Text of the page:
Equal pay has finally been getting the attention it deserves.

It now has its own national holiday. April 5 is Equal Pay Day. On Capitol Hill, Democratic Congresswomen reintroduced the Paycheck Fairness Act, which would help women sue their employer for not paying them a fair wage. Last year, the U.S. Equal Employment Opportunity Commission (EEOC) also recovered almost $20 million for victims of pay discrimination and is exploring ways to break down barriers like occupational segregation, which pushes individuals into lower-pay job categories and fields.

“There is no justification for paying anyone less simply because of their gender,” states Victoria A. Lipnic, the EEOC’s acting chair. “Demographics don’t dictate what a person can do – or earn – any more than discrimination should. No one should be boxed in.”

But perhaps the most significant event of all happened more than 1,000 miles away off this country’s mainland. The governor of Puerto Rico – Ricardo Rossello – passed the Puerto Rico Equal Pay Act (Act 16) on March 8. According to an article published by the Society of Human Resource Management (SHRM), the law was modeled after the federal Pay Equity Act but goes a bit further by limiting when employers can inquire about a job candidate’s salary history. The exception here is if the applicant volunteers this information or the salary was previously negotiated and documented.

Many are pointing to Act 16 as a sweeping transformation of Puerto Rico’s employment landscape. Consider the following changes:

  • Employers can no longer prohibit salary discussions among employees or job applicants, except if those conversations occur with managers or human resource personnel.
  • An anti-retaliation provision protects employees who disclose their own salary or discuss salaries with coworkers, object to any conduct prohibited by law, present a claim or complaint or participate in an investigation under Act 16.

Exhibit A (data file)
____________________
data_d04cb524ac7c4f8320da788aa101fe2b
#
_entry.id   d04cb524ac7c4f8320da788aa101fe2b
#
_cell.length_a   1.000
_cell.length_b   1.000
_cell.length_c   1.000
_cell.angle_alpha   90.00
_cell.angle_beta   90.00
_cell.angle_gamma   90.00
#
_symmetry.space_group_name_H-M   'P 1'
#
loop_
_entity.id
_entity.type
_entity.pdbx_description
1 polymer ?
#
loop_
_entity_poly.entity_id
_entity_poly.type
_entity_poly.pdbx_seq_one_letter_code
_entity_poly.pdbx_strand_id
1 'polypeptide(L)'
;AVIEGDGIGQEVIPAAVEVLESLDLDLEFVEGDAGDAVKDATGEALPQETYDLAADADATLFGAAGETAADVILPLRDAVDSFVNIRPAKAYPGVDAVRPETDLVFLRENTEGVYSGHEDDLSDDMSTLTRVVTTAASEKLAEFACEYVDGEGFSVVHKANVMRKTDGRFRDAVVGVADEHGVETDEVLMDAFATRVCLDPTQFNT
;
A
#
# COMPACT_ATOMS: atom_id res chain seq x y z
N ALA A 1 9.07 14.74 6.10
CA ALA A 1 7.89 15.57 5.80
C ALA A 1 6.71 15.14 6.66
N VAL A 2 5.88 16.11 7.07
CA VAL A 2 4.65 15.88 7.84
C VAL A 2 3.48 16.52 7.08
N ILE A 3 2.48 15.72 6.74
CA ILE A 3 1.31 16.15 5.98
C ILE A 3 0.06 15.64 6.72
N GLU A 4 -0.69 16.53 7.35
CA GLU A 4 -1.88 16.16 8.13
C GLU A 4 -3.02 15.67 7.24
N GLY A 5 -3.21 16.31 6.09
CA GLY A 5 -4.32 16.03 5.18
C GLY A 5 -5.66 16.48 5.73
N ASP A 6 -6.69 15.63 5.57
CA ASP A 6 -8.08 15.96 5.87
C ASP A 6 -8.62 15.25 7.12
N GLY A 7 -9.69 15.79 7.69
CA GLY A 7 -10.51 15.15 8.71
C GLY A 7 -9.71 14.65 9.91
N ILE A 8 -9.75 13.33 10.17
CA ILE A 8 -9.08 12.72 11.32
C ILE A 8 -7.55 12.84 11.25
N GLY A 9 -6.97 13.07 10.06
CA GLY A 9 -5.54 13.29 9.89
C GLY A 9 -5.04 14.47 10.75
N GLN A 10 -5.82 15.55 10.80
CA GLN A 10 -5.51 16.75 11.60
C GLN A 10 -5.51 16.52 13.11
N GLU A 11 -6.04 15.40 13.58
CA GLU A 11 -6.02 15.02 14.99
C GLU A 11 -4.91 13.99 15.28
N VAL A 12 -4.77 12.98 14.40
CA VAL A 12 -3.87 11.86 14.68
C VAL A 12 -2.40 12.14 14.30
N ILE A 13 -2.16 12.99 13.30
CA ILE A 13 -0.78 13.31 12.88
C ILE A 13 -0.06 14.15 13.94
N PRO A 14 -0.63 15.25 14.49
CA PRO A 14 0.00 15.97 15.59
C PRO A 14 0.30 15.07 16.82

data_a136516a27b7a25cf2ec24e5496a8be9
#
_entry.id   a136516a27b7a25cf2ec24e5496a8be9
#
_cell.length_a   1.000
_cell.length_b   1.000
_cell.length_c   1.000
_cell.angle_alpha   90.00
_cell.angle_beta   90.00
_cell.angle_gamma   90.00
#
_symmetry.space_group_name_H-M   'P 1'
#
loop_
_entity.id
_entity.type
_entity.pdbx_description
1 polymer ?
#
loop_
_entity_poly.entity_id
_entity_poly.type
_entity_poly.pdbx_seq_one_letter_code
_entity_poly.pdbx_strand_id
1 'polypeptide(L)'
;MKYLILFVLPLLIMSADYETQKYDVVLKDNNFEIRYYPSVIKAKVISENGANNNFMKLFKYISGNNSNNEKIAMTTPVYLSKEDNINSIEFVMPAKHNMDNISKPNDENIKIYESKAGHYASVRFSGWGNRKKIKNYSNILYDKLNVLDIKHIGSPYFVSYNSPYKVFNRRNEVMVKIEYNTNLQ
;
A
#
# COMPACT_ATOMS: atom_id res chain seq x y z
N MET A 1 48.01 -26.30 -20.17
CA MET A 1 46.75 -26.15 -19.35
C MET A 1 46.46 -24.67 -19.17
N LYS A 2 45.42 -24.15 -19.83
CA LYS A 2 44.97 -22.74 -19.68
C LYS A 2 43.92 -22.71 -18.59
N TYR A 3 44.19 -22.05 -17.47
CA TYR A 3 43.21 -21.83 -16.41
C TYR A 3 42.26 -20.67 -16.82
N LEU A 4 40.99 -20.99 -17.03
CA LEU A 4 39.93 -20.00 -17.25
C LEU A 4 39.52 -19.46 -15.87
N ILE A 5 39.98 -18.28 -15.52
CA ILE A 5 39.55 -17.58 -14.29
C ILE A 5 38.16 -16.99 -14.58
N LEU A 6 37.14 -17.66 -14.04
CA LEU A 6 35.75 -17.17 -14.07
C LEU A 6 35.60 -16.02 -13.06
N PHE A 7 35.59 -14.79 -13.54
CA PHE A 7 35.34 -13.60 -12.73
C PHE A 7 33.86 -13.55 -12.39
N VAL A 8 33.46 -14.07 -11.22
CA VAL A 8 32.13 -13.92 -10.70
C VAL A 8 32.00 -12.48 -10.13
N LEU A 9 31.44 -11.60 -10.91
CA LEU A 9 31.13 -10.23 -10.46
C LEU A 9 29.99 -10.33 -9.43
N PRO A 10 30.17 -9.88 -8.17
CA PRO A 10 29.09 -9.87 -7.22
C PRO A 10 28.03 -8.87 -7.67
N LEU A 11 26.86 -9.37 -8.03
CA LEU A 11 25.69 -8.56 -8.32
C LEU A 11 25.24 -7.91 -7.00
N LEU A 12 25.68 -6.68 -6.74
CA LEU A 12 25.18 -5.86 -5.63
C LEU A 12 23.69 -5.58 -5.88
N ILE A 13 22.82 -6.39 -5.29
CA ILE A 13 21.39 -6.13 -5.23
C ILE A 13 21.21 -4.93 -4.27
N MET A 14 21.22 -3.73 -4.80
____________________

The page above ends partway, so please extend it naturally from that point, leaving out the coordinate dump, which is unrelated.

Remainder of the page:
• Victims of pay discrimination will receive back pay and an equal amount as a penalty. However, these penalties won’t go into effective until March 8, 2018, to enable employers to take any mitigating measures.  In some cases, double compensatory damages may also be awarded. However, the penalty may be waived if the employer demonstrates that in the year prior to the claim, it voluntarily conducted a self-evaluation of its compensation practices and made reasonable efforts to eliminate pay disparities based on sex.

Meanwhile, The Institute for Women’s Policy Research (WPR) released surprising news about equal pay earlier this month.

Its statistical analysis of federal data reveals that equal pay would slash the poverty rate by almost half for children with a working mother. Nearly 60 percent of women would earn more if working women were paid the same as comparable men.  The poverty rate for all working women would then drop from eight percent to 3.8 percent and the very high poverty rate for working single mothers would plunge from 28.9 percent to 14.5 percent. Approximately 2.5 million children with a working mother would be lifted out of poverty because of these increased earnings.

Despite these findings, more work needs to be done to advance the equal pay agenda. Not everyone supports it. Some believe it’s bad for families and society, that paying women equally would somehow ruin the makeup of a traditional family.

Somehow the estimated 12 million single parent families last year  – 80 percent were headed by single mothers –  would disagree. At the very least, they need to pay rent, feed and clothe their children, and pay for their health care, just as single fathers do. Not to mention that they’re performing the exact same work as men. So why should gender matter?